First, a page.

Infertility is not an issue for us any more - we have resolved all that.
 Josh and I have a hard time coming up with a name for our "fertility" issues. We have had healthy pregnancies, birthed healthy children. We have had miscarriages, stillbirth, "flukes" that went completely unexplained. We have no problem getting pregnant, but we haven't been able to have a healthy baby for six years! We don't fit the "infertility" label, we don't even fit the secondary infertility label, not really. But we certainly have issues! That is for sure. When we finally, finally hold our baby after all of our waiting and loss and hurting, it will be amazing. It will be so amazing! But it will not erase all we've been through to get there.

Again quoting from our class, "Infertility is a huge loss and it does inflict a wound. Like any wound, it can heal, but the scars and the tenderness will always be there. Champion adoptive parents are those who have faced their pain, walked through it (not around it), and have come out the other side better able to understand others who have been wounded by life. These are parents who can empathize with the pain of the birthmother's loss and their child's loss. Because of that empathy, they are better able to embrace the birthmother's role in their child's life without fear."

That last part really struck a chord with me. I hurt for our birthmother. I admire her so very much for the decision she is choosing to make for the sake of her child. But I know what it is like to leave the hospital empty-handed. I know what it feels like to hand away your baby, to go on living without them. I know the hole that it will leave in her heart for the rest of her life, and my heart literally hurts for her. I start to cry whenever I think about it. I am thankful that the Lord has allowed me to feel her pain on a very real level, because I know He will use that in my life to empathize with our child's birthmother. I know it will urge me to pray for her heart often, and I am sure it will help our relationship with her, whatever that might look like.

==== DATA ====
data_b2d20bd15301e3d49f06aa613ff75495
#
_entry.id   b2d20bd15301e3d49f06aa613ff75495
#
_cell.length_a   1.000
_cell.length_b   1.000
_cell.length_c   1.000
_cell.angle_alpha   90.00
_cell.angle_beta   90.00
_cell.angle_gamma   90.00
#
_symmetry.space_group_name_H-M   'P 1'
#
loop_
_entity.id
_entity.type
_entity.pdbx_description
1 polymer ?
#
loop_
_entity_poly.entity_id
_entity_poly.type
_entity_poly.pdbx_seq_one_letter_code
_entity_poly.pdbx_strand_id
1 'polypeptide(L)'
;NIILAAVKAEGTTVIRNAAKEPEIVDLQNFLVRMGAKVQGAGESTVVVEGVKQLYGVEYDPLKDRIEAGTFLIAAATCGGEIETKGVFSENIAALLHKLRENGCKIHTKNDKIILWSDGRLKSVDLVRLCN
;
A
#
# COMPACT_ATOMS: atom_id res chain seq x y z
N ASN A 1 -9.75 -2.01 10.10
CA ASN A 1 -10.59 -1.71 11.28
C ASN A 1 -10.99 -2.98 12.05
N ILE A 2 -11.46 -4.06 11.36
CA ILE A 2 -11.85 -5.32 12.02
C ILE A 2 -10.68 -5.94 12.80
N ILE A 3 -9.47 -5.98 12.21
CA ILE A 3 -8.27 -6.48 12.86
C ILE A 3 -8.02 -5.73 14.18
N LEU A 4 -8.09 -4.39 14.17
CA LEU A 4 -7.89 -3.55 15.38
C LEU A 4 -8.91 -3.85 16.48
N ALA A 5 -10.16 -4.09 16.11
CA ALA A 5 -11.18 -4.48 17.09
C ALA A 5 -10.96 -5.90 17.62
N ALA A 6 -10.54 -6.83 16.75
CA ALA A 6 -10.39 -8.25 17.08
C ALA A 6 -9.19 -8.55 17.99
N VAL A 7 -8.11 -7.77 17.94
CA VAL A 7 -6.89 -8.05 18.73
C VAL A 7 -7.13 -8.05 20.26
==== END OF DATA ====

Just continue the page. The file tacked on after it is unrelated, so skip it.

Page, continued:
Parenting is parenting - it doesn't make any difference if it is by birth or adoption.
In class, we talked about how children who were adopted have very different issues than children born biologically into your family. This shouldn't come as a surprise to anyone! But the reality of it is, every child needs to be parented in a unique way that fits that child's personality, character, and heart! I know this first-hand from raising twins. Yes, my kids were born on the same day, they were the exact same size, looking very similar to each other, related by blood certainly, with the same parents, raised in the same house with the same rules...yet...they are so different, and we parent them very differently!

Our daughter is highly independent. She takes offense to help being offered to her. She was born a tiny little mother. She melts at one stern look from anyone. She cannot be coerced, swayed, or talked into anything she doesn't want to do. She is the most obedient, helpful child I have ever met. We parent her accordingly.

Her brother is a follower. He will do what everyone else thinks he should do. He is loud, obnoxious, hilarious, rough and tumble, yet somehow incredibly tender-hearted and at times, very timid. He has a scientific brain, but an empathy for other creatures that is astounding. He is such a boy. And we parent him accordingly.